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So, you think you have what it takes to get into project management.
Good for you! It’s a field with loads of opportunities and rife with challenges requiring sleight and flexibility. The benefits of a clear career ladder and specialization options are for sure nice, too.
But don’t get too far ahead of yourself. Let’s narrow the scope of this project for a second. Your first task is perfecting your assistant project manager resume.
This guide will show you:
- An assistant project manager resume example better than 9 out of 10 other resumes.
- How to write an assistant project manager resume that will land you more interviews.
- Tips and examples of how to put skills and achievements on an assistant project manager resume.
- How to describe your experience on a resume for assistant project managers to get any job you want.
Want to save time and have your resume ready in 5 minutes? Try our resume builder. It’s fast and easy to use. Plus, you’ll get ready-made content to add with one click. See 20+ resume templates and create your resume here.
Sample resume made with our builder—See more resume examples here.
See these articles if you’re interested in other positions:
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- Product Marketing Manager Resume Examples
- Project Coordinator Resume Examples
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- 500+ Resume Examples for Every Role
Assistant Project Manager Resume Example
Vincent M. Lozano
Assistant Project Manager
Passionate & driven assistant project manager with superb abilities in teamwork, time management, and adaptability. Completed 6-month-long internship at the Burry Municipality Library, and received commendation from library director for implementing book sorting/distribution methods that proved 33% faster than the previous system.
Bachelor’s Degree in Communication – Public Relations
Anderson University, Anderson, South Carolina
Expected graduation: 2024
Relevant coursework: Interpersonal Communication, Social Media Management, Connections, Corporate Video Production, Media Law, Communication Theory
- Dean’s list nomination: Fall 2020 & Spring 2021 semesters
- 2-time VP of the Student Government Association
- Member of the “Active Showmen” performance/talent club
Project Management Intern
BeeRate Translation Agency, Anderson, SC
April 2021–July 2021
- Prepared meeting minutes, status reports, and maintained files for due diligence and financials with 100% deadline adherence.
- Assisted in compiling project scopes, budgets, and schedules.
- Shadowed three separate senior team members in execution of projects up to $150K in revenue, and the implementation of Agile and Scrum methodology in real, professional settings.
- Established and maintained client focus through setting performance goals and deliverables.
Burry Municipality Library, Burry, AL
April 2019–October 2019
- Performed ongoing general assistance including shelving, processing new books, processing returns, and in- and out-bound shipments.
- Interfaced with multiple department members daily to keep order in the entire library.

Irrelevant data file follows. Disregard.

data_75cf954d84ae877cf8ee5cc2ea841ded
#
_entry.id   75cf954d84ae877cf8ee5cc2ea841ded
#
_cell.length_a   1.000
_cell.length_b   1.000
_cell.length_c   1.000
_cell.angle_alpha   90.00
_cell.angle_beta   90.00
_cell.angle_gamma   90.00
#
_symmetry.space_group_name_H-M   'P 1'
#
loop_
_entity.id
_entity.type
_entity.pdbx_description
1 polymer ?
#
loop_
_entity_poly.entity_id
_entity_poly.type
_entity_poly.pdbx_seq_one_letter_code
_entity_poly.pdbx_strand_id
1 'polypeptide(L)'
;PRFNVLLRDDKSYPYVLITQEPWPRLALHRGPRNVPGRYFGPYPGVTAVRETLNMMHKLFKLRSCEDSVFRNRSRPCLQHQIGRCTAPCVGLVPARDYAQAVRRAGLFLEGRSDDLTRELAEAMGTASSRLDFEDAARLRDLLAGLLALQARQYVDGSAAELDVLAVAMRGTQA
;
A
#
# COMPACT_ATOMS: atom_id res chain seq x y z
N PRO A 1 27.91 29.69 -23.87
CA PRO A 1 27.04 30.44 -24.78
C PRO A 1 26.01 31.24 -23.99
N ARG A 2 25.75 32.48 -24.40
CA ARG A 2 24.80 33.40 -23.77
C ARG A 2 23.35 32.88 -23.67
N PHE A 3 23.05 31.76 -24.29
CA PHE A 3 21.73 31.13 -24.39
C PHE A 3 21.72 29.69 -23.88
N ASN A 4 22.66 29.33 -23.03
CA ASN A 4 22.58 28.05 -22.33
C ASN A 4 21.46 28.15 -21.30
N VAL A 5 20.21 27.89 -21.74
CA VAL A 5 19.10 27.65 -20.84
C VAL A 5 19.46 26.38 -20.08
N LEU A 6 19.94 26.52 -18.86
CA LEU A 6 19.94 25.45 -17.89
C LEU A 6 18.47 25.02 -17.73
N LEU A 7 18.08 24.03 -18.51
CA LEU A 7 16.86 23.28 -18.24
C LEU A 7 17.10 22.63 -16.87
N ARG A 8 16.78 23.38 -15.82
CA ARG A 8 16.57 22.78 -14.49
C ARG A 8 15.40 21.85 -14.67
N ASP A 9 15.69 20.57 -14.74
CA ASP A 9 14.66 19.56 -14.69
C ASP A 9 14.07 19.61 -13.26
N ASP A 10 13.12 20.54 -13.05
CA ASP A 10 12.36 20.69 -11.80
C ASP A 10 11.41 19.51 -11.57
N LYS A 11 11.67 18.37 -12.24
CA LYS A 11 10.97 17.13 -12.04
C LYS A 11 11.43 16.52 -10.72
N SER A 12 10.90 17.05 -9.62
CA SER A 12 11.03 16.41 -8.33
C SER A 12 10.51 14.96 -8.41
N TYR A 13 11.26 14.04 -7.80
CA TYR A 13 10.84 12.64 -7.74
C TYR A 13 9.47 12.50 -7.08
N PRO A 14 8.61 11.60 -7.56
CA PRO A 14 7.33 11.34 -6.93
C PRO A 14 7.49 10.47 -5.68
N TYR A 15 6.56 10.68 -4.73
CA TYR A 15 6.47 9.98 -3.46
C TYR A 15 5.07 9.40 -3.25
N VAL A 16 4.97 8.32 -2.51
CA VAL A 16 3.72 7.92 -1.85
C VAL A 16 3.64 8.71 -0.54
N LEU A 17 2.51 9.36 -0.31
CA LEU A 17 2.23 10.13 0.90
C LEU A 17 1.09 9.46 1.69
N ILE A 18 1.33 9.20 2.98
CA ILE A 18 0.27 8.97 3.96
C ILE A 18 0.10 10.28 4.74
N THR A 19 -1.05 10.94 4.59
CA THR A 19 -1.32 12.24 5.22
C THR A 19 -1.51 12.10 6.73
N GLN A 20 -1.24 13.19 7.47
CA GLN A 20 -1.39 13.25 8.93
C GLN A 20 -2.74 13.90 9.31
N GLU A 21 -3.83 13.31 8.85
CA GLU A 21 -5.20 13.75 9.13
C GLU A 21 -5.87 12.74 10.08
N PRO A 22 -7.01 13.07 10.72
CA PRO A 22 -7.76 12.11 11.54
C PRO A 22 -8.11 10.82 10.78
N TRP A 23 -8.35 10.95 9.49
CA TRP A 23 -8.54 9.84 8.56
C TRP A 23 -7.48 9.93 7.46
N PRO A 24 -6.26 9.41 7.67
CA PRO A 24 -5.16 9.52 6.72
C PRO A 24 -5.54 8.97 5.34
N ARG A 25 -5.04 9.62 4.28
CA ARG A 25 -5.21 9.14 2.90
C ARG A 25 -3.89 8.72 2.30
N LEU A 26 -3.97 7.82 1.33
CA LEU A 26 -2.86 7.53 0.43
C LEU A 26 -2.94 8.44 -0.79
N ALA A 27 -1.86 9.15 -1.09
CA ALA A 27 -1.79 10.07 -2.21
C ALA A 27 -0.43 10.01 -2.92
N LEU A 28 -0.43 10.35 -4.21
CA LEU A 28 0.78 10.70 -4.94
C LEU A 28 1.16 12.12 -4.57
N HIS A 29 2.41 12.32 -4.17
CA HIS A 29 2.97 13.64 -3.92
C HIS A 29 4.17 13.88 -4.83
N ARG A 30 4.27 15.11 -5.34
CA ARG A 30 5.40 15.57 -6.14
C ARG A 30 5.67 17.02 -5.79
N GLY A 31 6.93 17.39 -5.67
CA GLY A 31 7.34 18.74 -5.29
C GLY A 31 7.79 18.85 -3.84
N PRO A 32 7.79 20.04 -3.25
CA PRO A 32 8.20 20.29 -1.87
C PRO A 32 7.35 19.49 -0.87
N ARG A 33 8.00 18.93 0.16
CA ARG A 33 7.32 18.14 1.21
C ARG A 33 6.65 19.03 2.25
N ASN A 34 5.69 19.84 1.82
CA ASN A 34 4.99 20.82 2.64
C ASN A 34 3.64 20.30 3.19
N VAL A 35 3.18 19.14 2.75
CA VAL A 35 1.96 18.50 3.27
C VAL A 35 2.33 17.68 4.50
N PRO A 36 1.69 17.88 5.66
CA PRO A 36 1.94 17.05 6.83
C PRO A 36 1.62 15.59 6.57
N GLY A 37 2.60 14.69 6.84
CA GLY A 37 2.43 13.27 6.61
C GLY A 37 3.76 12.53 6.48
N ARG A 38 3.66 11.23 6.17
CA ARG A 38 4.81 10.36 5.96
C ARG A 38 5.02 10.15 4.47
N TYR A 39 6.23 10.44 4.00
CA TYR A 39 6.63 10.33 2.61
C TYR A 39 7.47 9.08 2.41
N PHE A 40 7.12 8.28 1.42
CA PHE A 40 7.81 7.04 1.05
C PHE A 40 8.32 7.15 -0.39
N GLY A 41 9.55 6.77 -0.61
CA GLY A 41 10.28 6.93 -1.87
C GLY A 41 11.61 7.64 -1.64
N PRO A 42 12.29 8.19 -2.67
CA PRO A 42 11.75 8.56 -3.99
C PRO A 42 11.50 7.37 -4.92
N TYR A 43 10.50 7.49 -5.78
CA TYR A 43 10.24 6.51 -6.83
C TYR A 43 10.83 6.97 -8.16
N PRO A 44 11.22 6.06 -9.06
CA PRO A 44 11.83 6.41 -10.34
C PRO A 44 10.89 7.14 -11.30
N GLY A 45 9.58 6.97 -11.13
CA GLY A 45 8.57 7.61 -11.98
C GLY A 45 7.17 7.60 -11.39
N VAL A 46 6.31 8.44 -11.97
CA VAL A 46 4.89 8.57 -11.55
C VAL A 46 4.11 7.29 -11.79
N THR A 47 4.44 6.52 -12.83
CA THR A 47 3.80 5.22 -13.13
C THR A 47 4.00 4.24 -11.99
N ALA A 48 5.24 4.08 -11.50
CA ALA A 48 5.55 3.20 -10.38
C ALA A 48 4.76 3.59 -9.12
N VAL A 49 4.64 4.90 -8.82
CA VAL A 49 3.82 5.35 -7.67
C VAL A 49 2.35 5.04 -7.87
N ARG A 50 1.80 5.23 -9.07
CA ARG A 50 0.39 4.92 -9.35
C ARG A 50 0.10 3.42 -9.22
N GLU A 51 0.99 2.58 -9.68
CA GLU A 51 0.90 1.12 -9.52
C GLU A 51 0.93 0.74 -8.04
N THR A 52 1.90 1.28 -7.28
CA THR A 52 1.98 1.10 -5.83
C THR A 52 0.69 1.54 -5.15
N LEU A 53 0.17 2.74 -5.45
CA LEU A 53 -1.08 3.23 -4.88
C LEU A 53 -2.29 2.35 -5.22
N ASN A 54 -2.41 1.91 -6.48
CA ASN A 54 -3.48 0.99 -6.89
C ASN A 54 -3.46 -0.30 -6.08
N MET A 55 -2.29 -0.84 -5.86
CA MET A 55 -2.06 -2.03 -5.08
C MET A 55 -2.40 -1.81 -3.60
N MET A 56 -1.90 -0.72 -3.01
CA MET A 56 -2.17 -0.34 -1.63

- Awarded the director’s commendation for increasing efficiency of sorting methods by 33%.
- Project Scopes & Lifecycle
- Flexibility & Adaptability
- Risk Management
- People Skills
- Maximizing Efficiency
Hobbies & Interests
- Member of 6-man juggling live performance group
- Organizing local speed dating & quiz night events
- Passionate rock climber
- Portuguese (Portugal): Intermediate
- Spanish (Mexico): Advanced
This is how you write an assistant project manager resume:
1. Choose the Best Assistant Project Manager Resume Format
As an assistant project manager, you’ll be tasked with the planning and execution of projects. While your more experienced colleagues will handle the big picture decisions, an assistant project manager resume still has to show communication, multitasking skills, plus knowledge in the relevant field.
To get started, you’ll have to prepare the scope of the project.
And that is to get the format of your resume sorted out:
- Choose a functional font for your resume that will not offend the eyes of your readers, like Cambria or Arial.
- When considering your resume layout, the reverse-chronological resume format comes strongly recommended. It’s well-rounded and quickly lets the hiring director know what you’re capable of.
- Separate the sections of your resume with distinct headings and enough white space in-between to make reading easy.
- Don’t forget to add your current contact information to your resume.
- Lastly, consider saving your resume file in PDF format, if allowed. It’s readable on nearly any device and less likely to cause issues.
Read more: How to Start a Resume
2. Write an Assistant Project Manager Resume Objective or Summary
Preparing a resume profile is an absolute must-do.
It’s not even stage 1 of project planning, it’s stage 0.
Because it takes the average recruiter about seven seconds to decide if you’re “maybe in” or “definitely out.”
Your task is to end up in the first batch by giving them a big reason to smile and say “Yup, that’s the one.”
Otherwise, if you are still a student (or just out of college) and have virtually no experience, a resume objective will help convince the recruiter of your non-PM merit, with an extra twist of added ambition and drive.
Pro Tip: No matter your choice, do yourself a favor, and don’t sweat it if you’re drawing a blank. It’s actually a good idea to ignore the order we present here and come back to this section later, maybe even leave it for the very end.